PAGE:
Working Stiff Page 2

She took a deep breath, smiled, and stood as Mr. Fairview went to get her first real customers.

Up-sell. You can do this!


The first one wasn’t too bad; it was a middle-aged woman making arrangements for her father, and she seemed crisp and businesslike about it, or so Bryn thought, until she realized that there was a glaze of shock and misery over the woman’s apparently clear eyes. Still, she didn’t cry, didn’t argue, bargained reasonably, and walked away with a relatively modest coffin, middle-of-the-road funeral package, and a slightly better than average floral package, as well as the higher-priced memorial notice in the newspaper and online Mr. Fairview sat off to the side, saying nothing of any real substance, looking solid and helpful. After it was over, he saw the woman to the door and walked her out; Bryn watched from the window as he escorted her to her car, head bent down as if he were listening. Halfway there, in the lovely little garden grotto with its beautiful angel statue, the woman just … collapsed, as if she’d been hit in the solar plexus. Mr. Fairview didn’t seem surprised. He eased her down to a bench and sat beside her. Bryn watched, fascinated by the silent drama of it. His body language told the whole story—warm, kind, understanding. After a few moments, the woman managed to stand up and walk to her car, and Mr. Fairview came back inside.

“Wow.” Bryn sighed; she was half-admiring, half-resentful. She hadn’t read the woman as being ready to drop, but obviously Mr. Fairview had much more experience at this than she did. She had a lot to learn.

And to think she’d come in hoping to impress him.

By the time he arrived back in her office, she’d already gotten a good start on the paperwork and opened up the new folder with the deceased’s name on it. Everything was paper here, still; she thought maybe she could teach them a thing or two about going electronic with the process. Maybe if they all had tablet PCs they could do this at the initial meeting…. So much simpler to avoid all this laborious writing after the fact…. Show the pictures of the caskets and floral packages right there; zoom to show the detail….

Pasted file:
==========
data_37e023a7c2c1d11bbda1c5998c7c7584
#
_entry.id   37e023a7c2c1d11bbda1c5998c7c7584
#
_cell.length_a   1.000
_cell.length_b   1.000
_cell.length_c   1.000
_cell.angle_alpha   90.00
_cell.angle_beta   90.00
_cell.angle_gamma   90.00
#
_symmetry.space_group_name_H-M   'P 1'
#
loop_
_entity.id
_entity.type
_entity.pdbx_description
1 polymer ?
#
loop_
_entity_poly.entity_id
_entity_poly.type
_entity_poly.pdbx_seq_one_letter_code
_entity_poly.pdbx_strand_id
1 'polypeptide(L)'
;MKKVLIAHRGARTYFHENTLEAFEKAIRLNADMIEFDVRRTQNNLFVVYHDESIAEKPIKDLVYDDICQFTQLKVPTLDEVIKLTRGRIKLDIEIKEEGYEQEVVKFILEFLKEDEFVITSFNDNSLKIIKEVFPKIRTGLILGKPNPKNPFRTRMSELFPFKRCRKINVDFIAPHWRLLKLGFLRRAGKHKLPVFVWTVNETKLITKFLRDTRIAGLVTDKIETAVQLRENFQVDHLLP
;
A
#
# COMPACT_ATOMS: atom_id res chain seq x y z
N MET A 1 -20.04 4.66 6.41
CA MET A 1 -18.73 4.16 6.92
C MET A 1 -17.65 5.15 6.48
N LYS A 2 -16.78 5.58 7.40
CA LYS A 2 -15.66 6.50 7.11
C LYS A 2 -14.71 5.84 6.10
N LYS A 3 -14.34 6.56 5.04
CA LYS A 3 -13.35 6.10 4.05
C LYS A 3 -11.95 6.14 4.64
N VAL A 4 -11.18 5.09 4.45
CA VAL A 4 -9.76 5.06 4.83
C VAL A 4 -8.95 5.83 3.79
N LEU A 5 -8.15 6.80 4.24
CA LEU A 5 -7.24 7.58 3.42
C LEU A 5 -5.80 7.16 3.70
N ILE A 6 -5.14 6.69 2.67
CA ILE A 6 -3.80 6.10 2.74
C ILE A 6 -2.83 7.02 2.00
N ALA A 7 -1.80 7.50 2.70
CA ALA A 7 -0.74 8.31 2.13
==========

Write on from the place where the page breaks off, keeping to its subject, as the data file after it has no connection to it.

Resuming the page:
Mr. Fairview came back inside and took the chair across from her. Bryn looked up, brows raised. She wanted to ask, but she was humiliatingly afraid of what he was going to say.

“Relax,” he said, and although she would have sworn she really wasn’t that nervous, she felt some hidden tension deep in her stomach slowly release. Wow. That felt good. “You did well enough, Bryn. Not a perfect job, of course, but solid. If you continue to sell that well, you’ll have a bright future in the business. Do you know what you missed?”

“Well, obviously, she was ready to collapse,” Bryn said, and bit her lip. “I didn’t see it. You did.”

“I’ve had considerably more experience at reading the recently bereaved. Don’t blame yourself.” He smiled at her, and the striking gray of his eyes reminded her suddenly less of silver than of dead ashes. It was just a flicker, and then it was gone. Probably her imagination running away with her. Again. Her imagination had always been a problem for her, which was partly why she’d stubbornly decided on a job in the death business…. Because imaginative people didn’t usually choose working with corpses and grief. Bodies didn’t scare her—no, indeed—but she couldn’t help but imagine the pain that had brought them to this last, painless end. Unlike most funeral directors, she’d not only seen death; she’d seen dying in many forms—quick, slow, painful, painless. It was the wrenching emotional process of that that she wanted to avoid.

The dead didn’t feel.

“Thank you for taking care of her,” Bryn said. “She seemed … kind.”

“Did she?” There was something odd in his look, as if Bryn were speaking a foreign language all of a sudden. “Well, I’m sure we’ll have time to get to know her better over the next few days and see whether your assessment is correct. She’ll be back for the detail arrangements. I assume you’re fine with handling those.”

“Oh, yes, sir.”

“That would include deciding on music, speakers, choosing the display room, liaising with her chosen minister— the family is Lutheran, I believe—as well as things like funeral dress and makeup.”

There were a dreadful lot of details about being dead, Bryn thought. She’d never had to arrange a funeral herself on the buyer’s end, but it seemed almost as complicated as buying a house, and just as prone to larceny. Right, note to self, she thought. Don’t ever care enough for anybody to have to do this for them. Oh, and don’t die. Two very silly thoughts, but they made her feel better.

Mr. Fairview seemed satisfied, because he checked his expensive Rolex watch and said, “Ah, I see it’s time for lunch. Plans, Bryn?”

“I— No, sir.” She’d brought her lunch. PB and J, just as she’d had all through high school and college. After MREs, having a simple peanut-butter-and-jelly sandwich seemed like heaven in her mouth. Her tastes were pretty simple, but she didn’t really want Mr. Fairview to think that; he seemed more the filet mignon type of guy. She bet he drank Perrier water, too.